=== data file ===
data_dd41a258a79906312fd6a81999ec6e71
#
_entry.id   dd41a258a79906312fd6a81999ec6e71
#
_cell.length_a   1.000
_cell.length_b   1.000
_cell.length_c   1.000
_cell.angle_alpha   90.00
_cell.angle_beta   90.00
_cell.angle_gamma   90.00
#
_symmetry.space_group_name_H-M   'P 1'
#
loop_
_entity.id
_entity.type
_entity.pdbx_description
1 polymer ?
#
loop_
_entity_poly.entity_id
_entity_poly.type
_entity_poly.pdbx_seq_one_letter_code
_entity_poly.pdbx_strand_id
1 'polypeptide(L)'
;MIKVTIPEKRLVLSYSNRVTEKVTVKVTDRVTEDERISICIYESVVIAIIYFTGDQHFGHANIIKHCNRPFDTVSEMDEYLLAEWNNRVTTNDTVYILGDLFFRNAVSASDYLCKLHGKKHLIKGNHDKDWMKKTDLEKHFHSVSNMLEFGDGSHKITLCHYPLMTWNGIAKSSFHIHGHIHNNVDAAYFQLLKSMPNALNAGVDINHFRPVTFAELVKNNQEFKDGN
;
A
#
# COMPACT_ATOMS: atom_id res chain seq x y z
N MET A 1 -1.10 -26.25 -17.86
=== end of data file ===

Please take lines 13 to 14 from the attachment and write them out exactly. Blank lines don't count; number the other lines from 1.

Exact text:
#
loop_